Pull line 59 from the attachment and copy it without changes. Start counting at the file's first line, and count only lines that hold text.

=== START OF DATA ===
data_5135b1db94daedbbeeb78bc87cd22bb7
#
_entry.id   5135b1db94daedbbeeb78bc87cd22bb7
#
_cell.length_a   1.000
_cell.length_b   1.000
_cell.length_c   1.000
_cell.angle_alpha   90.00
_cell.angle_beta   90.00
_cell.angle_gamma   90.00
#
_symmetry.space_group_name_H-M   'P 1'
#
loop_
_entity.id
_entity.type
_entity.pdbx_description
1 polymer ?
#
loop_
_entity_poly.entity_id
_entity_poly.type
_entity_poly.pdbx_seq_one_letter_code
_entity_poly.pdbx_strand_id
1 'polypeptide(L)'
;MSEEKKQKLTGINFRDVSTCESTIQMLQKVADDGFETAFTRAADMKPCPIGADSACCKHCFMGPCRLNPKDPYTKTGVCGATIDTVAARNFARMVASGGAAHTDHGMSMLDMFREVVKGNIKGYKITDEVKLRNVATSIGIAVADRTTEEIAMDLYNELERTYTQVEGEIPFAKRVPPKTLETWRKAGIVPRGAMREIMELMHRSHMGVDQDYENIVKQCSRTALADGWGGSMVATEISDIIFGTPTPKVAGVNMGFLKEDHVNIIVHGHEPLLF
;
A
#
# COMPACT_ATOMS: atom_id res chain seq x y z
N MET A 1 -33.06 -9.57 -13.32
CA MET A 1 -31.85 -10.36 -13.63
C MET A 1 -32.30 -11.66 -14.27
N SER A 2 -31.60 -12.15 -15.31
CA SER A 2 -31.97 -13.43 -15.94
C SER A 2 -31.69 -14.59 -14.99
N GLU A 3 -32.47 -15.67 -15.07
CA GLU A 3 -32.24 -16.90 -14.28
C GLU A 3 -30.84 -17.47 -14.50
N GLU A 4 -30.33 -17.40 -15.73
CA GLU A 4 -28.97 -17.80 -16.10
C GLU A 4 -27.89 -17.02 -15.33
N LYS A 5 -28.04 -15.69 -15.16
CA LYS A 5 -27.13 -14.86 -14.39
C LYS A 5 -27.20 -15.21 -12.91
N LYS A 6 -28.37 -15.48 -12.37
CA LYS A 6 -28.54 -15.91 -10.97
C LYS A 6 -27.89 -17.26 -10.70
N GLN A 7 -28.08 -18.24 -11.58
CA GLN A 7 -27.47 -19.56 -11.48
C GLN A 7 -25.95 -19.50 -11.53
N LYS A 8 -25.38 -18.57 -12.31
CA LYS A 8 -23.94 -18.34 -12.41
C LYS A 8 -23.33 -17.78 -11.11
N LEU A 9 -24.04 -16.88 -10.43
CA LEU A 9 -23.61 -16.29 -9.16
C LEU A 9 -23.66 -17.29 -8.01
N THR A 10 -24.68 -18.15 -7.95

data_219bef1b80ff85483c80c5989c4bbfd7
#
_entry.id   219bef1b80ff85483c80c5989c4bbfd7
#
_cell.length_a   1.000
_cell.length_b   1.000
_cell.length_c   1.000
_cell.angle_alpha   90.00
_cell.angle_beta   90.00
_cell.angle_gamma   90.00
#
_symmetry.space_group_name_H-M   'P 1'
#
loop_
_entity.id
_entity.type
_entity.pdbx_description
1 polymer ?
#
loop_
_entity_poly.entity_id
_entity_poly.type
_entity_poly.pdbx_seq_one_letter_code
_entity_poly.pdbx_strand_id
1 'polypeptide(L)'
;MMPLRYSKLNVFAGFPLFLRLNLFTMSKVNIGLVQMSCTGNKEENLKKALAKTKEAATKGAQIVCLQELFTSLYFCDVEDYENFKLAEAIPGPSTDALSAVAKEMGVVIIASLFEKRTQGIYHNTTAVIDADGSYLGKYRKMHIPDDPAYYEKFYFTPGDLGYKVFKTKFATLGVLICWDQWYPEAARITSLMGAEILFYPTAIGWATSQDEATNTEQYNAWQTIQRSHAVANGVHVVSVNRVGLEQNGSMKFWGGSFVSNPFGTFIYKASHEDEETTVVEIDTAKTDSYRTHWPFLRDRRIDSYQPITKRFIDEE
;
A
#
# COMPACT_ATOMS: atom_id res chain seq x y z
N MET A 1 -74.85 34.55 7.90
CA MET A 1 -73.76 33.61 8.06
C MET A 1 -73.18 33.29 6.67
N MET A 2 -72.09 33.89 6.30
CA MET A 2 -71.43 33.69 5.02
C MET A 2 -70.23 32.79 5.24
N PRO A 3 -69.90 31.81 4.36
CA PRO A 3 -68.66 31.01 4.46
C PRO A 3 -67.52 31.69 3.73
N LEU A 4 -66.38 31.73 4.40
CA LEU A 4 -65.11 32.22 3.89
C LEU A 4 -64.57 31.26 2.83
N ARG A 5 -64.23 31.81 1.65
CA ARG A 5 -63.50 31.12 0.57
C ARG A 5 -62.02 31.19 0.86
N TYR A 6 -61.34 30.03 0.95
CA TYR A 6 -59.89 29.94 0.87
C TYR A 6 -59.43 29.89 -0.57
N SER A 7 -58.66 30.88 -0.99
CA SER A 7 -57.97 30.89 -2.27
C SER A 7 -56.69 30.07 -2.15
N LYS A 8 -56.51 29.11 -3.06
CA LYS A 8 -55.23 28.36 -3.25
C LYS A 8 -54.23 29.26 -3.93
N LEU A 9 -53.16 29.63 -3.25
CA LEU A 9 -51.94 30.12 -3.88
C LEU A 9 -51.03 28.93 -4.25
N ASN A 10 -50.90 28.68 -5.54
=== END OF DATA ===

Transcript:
data_219bef1b80ff85483c80c5989c4bbfd7